The stepper motor 18 is electronically controlled by an integrated circuit to accurately position the rotor, the circuit being disposed beneath a cover 28 mounted on the motor. The circuit board includes terminals 30 which extend through apertures 32 in the cover 28 for connection with leads 34 from the motor 18. A screw 36 extends through the cover 28 to provide externally adjustable loading of the sealing surfaces between the rotor and the body 12 as discussed below. A nut 38 secures the cover 28 to the motor 18. The motor and circuit are not a part of the invention and are not disclosed in detail.
FIGS. 3a-3d show various internal flow passageway configurations of the rotor for a body 12 having four flow passageways with ports in the upper surface of the body disposed at 90° intervals about a circumference of a circle, the ports being designated by the numerals 1, 2, 3 and 4. FIG. 3a is illustrative of a four-way, two-position rotary valve having two arcuate internal flow passageways 40 and 42 extending through the rotor to provide communication between adjacent pairs of ports in the body 12. In a first position, the flow passageway 40 provides communication between ports 1 and 2 of the body, the flow passageway 42 providing communication between ports 3 and 4. By rotating the rotor 90° to a second position, the flow passageway 40 provides communication between ports 2 and 3 of the body while the flow passageway 42 provides communication between ports 1 and 4. FIG. 3c is illustrative of a four-way, three-position rotary valve having the same rotor configuration as shown in FIG. 3a. By rotating the rotor 45° to a third position between the first and second positions, none of the flow passageways of the body 12 are in communication.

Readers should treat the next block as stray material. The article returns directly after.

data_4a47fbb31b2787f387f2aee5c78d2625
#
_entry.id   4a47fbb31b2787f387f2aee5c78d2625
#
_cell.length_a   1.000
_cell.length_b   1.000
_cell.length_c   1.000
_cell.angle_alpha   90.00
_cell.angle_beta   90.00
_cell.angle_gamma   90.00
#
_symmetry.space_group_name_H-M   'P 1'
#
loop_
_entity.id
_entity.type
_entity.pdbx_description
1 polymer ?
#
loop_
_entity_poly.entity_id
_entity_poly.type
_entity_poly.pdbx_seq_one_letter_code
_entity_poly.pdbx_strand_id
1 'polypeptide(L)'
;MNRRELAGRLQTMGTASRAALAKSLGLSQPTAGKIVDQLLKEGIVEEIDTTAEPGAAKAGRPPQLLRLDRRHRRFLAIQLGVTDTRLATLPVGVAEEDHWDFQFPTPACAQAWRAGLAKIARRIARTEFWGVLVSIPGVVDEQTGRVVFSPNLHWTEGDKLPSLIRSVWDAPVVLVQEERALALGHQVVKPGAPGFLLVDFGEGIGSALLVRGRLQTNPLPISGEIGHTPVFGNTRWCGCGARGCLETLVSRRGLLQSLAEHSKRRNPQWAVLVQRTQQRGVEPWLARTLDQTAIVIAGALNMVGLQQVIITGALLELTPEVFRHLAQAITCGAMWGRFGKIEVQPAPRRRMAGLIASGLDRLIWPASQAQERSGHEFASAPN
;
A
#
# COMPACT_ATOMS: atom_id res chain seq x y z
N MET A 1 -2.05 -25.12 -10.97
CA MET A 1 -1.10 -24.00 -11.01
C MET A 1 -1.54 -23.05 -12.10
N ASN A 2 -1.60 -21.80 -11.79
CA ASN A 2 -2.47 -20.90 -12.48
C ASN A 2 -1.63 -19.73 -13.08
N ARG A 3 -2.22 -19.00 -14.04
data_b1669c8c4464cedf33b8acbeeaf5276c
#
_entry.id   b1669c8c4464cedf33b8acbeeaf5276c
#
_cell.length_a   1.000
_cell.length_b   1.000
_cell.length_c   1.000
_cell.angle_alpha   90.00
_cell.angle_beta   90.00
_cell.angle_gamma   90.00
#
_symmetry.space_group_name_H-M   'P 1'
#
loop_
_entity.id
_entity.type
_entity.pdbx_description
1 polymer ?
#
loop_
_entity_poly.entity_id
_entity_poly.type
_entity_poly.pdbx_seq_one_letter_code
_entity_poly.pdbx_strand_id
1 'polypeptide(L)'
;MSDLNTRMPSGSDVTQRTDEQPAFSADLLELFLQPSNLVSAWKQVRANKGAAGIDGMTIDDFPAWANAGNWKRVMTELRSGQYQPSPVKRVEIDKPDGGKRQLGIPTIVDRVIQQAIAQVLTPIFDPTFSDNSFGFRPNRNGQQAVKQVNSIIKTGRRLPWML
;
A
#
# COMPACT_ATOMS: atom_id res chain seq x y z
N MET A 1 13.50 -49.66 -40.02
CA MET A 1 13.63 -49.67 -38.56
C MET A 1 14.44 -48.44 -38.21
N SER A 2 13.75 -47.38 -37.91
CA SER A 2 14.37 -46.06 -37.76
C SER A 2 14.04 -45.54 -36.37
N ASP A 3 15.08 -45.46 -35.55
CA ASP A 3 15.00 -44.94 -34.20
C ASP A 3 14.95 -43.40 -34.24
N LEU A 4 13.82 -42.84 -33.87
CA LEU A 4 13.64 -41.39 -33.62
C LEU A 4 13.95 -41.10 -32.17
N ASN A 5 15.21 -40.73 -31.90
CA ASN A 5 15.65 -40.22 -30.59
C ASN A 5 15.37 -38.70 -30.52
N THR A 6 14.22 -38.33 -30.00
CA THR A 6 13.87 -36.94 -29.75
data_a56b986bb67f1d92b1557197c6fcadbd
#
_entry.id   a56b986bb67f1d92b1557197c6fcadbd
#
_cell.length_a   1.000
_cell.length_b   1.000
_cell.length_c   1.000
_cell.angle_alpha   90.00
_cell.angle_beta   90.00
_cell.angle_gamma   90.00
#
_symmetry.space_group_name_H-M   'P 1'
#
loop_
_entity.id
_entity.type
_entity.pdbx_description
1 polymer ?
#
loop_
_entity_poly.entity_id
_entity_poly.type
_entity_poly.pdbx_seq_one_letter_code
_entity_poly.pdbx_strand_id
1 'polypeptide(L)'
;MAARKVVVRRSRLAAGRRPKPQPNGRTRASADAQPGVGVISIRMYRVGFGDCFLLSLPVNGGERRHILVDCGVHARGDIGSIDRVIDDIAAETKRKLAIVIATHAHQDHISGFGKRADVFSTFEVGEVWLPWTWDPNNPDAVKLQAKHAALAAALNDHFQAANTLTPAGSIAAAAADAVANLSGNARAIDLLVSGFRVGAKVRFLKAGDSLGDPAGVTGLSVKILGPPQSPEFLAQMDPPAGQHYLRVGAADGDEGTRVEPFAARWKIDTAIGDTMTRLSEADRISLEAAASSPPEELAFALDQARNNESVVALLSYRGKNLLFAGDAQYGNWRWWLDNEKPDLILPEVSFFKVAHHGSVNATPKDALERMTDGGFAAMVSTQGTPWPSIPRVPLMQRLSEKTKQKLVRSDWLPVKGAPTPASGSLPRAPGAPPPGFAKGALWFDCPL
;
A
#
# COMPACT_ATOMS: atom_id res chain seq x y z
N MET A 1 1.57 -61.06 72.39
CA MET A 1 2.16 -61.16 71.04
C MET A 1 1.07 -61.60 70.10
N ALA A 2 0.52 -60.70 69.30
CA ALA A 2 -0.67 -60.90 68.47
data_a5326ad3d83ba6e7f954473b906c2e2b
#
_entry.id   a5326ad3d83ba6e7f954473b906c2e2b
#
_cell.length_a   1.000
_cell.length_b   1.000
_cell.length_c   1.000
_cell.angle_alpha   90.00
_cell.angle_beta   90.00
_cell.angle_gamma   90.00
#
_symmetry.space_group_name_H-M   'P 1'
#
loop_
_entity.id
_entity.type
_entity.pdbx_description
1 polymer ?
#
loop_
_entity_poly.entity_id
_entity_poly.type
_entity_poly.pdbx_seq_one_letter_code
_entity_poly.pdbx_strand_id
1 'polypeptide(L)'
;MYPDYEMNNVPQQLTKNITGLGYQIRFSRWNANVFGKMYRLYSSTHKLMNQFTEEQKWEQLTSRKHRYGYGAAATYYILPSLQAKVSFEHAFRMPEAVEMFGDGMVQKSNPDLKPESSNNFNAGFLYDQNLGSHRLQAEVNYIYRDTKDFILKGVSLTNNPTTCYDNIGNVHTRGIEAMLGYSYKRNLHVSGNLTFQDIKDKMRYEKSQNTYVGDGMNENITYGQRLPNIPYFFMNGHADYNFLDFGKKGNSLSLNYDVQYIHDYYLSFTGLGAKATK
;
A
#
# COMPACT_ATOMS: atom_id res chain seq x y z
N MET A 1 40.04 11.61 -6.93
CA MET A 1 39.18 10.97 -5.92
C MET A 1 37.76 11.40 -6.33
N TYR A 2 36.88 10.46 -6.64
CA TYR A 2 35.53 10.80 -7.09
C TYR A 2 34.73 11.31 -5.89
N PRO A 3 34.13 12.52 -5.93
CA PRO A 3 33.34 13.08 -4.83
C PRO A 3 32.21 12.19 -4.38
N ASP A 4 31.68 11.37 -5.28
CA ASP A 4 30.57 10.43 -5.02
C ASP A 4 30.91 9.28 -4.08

FIG. 3b is illustrative of a five-way, two-position rotary valve for a body having a fifth flow passageway extending to a central port 5 disposed along the axis of rotation of the valve. The rotor includes three internal flow passageways, two arcuate flow passageways 44 and 46 for providing communication between adjacent pairs of ports in the body and a flow passageway 48 extending across the diameter of the rotor for providing communication between the central port and a pair of opposite ports. In a first position, the flow passageway 48 provides communication between ports 1, 3 and 5 of the body. By rotating the rotor 45° to a second position, the flow passageway 44 provides communication between ports 2 and 3 while the flow passageway 46 provides communication between ports 1 and 4. FIG. 3d is illustrative of a five-way, four-position rotary valve for a rotor having a single internal flow passageway 50 and for a body having five ports, 1, 2, 3, 4 and 5 similar to that shown in FIG. 3d. By rotating the rotor 90°, the central port 5 may be placed in communication with each of the ports 1, 2, 3 and 4.